College Football, Monopoly and Towson University

A handful of cool things today:

college-football

College Football Stadiums: The Google LatLong blog has posted a KML that flies you to all of the NCAA football stadiums — 246 in all!  You can read about the file on their site, or download the KML here.  I did something similar on EarthSwoop last year and built a “swo0p” for all of the stadiums in each major conference:  ACC, Big Ten, Big 12, PAC 10 and SEC.  The majority of them are rendered in 3D and look pretty sweet.

monopoly

Google Maps Monopoly: Starting on September 9, Hasbro is launching a giant Google Maps-based game of Monopoly.  The folks at Wired got a sneak peek of the game, and they’re cautiously optimistic.  The rules don’t seem to explain what the goal is (buy stuff near you, and maybe sell it later?), but the concept has potential.

towson-university

Map of Towson University: Towson University has built a slick custom Google Map of their campus, thanks to their Geospatial Research and Education Lab.  There are shaded polygons of each building, which click to reveal more information/links about that building.  You can select building types (Academic, Dining, etc), parking areas, and other transportation information.  It’s very well done.  (via Google Maps Mania)

Google ties business listings to StreetView

Google has just released a nice evolutionary trait to Google Maps — linking businesses to StreetView.

When searching for a business in Google Maps, you’ll now often see a link for “StreetView” in the description bubble.  Clicking that takes you to a StreetView of that location.  When in StreetView, you’ll see the familiar red placemark icon, which is even clickable.  Better yet, it’ll show your other placemark icons in StreetView as you pan around.

What I’d like to see now is a way to show ALL markers on the map while in StreetView.  It’d be nice to be able to move around in there and have everything clearly identified.  I imagine that’s on the list of things to come.

The video below shows a bit about how this new feature works:

Nessie found in Google Earth?

loch-ness-monsterThe Sun is at it again.  First they claimed to have found the lost city of Atlantis in Google Earth, now they think they’ve found the Loch Ness Monster.  Or maybe it’s a boat.

It’s obvious they’re just trying to (successfully) draw attention to their site, but they sure look stupid.  I love the response that Keir at GoogleMapsMania gave – he posted a bunch of UFOs found in StreetView, then a time traveling dinosaur! :)

You can view the image to the right, check it out on Google Maps, or in the Google Earth Plug-in via EarthURL.org.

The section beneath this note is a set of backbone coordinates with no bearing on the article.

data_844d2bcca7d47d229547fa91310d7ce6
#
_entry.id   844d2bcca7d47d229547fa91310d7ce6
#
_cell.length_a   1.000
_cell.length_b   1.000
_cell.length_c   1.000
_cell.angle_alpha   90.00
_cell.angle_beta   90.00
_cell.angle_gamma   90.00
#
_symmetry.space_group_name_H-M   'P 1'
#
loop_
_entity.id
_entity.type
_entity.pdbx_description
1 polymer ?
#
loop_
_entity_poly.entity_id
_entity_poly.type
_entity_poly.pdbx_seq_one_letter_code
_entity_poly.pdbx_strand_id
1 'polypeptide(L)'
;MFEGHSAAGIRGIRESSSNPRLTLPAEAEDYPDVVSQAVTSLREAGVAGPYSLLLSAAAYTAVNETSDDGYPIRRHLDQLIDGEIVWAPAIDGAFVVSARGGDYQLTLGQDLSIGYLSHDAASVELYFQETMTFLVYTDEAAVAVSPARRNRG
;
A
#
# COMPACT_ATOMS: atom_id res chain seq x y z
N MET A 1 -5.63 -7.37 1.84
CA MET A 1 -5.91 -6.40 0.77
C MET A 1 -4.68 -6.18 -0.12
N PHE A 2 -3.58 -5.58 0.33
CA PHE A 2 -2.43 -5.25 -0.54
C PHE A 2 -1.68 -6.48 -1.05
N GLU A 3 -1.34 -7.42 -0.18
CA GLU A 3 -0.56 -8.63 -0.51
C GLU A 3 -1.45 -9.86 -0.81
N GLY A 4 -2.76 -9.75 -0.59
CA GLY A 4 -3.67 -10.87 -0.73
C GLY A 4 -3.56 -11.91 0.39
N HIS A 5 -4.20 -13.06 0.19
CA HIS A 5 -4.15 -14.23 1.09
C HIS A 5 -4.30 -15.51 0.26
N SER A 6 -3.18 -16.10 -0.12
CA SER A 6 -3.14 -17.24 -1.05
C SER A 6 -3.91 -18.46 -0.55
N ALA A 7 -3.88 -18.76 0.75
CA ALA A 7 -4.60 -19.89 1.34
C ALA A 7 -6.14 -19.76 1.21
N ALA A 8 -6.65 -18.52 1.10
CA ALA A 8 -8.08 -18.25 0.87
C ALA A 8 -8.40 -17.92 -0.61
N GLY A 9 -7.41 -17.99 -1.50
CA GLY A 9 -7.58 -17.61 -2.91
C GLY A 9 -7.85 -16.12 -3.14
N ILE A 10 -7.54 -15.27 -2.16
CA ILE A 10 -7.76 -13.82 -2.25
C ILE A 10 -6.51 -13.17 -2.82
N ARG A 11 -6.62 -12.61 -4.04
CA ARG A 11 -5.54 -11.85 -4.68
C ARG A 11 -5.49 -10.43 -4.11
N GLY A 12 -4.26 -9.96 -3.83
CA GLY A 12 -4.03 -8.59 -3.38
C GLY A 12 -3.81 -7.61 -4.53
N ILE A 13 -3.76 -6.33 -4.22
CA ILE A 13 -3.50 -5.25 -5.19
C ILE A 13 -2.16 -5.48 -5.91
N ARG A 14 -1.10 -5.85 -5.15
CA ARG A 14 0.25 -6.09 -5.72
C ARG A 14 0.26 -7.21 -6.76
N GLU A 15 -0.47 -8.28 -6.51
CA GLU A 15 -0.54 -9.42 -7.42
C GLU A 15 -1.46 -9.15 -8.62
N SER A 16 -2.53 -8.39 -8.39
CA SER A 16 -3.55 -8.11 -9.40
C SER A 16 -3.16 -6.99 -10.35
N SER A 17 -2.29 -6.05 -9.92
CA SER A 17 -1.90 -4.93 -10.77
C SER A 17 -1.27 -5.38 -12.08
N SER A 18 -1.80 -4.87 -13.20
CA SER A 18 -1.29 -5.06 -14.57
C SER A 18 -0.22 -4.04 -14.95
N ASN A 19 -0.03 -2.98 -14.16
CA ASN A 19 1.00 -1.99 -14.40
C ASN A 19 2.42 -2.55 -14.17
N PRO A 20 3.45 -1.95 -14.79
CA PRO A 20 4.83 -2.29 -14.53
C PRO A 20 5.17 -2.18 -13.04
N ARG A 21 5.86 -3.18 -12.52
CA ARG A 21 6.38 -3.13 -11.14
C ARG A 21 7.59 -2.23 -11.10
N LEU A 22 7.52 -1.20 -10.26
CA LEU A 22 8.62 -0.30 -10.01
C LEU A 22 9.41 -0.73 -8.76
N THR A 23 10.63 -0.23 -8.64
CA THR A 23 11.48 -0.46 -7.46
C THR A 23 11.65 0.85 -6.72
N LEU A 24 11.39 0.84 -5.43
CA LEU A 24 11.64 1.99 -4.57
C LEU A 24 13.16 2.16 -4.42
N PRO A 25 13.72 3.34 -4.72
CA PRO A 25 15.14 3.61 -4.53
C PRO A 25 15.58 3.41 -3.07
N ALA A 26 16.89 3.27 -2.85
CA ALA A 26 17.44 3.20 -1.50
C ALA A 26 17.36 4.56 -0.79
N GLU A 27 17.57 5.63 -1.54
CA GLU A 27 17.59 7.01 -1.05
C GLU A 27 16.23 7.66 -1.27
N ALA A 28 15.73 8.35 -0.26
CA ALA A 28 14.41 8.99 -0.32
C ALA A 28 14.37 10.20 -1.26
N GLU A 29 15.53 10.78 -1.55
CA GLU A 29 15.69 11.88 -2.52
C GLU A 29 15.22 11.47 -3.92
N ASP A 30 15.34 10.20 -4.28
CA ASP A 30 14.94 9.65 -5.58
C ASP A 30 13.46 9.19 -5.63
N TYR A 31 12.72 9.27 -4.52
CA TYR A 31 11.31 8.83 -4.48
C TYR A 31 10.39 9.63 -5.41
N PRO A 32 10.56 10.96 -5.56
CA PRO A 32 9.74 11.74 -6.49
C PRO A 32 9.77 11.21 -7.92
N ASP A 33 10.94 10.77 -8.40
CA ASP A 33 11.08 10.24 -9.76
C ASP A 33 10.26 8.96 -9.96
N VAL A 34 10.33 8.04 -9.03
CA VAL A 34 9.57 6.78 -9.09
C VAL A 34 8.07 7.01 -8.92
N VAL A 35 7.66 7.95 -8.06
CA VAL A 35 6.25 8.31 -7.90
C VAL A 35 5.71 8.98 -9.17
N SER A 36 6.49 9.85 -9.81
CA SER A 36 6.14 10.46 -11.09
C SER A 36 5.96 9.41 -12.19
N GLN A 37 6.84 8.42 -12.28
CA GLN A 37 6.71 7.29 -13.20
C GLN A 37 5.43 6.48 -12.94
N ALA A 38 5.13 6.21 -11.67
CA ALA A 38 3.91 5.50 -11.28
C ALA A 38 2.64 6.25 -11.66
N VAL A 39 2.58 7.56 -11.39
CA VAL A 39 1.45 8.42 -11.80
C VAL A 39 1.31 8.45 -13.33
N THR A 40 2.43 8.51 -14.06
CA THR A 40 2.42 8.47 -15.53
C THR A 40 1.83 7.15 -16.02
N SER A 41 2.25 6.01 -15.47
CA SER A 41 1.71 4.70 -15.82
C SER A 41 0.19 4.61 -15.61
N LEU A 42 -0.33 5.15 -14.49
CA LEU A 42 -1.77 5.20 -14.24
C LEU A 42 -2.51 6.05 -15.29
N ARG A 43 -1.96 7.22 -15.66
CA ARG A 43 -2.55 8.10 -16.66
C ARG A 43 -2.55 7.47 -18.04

Improved traffic info on Google Maps: See the side streets and contribute

Google has just announced that arterial traffic is now available on Google Maps.  I’ve noticed more and more roads showing traffic data over the past few months, but today seems to be the day of the big announcement.  In fact, there are certainly more roads in my area with traffic data, which could be very useful.

Arterial traffic on Google Maps

In addition, Google is now looking to use crowdsourcing to keep the maps even more up to date.  By using Google Maps for Mobile on your device, you can choose to have it send anonymous speed data back to Google’s servers to help them update the current traffic levels in your area.  This works on virtually any mobile phone that can run Maps for Mobile with a GPS, but sadly won’t work on the iPhone.

Google Maps Mobile - Arterial Traffic

A big question people will have about this new feature is privacy.  Google tackles that on their blog by saying:

We understand that many people would be concerned about telling the world how fast their car was moving if they also had to tell the world where they were going, so we built privacy protections in from the start. We only use anonymous speed and location information to calculate traffic conditions, and only do so when you have chosen to enable location services on your phone. We use our scale to provide further privacy protection: When a lot of people are reporting data from the same area, we combine their data together to make it hard to tell one phone from another. Even though the vehicle carrying a phone is anonymous, we don’t want anybody to be able to find out where that anonymous vehicle came from or where it went — so we find the start and end points of every trip and permanently delete that data so that even Google ceases to have access to it. We take the privacy concerns related to user location data seriously, and have worked hard to protect the privacy of users who share this data — but we still understand that not everybody will want to participate. If you’d like to stop your phone from sending anonymous location data back to Google, you can find opt-out instructions here.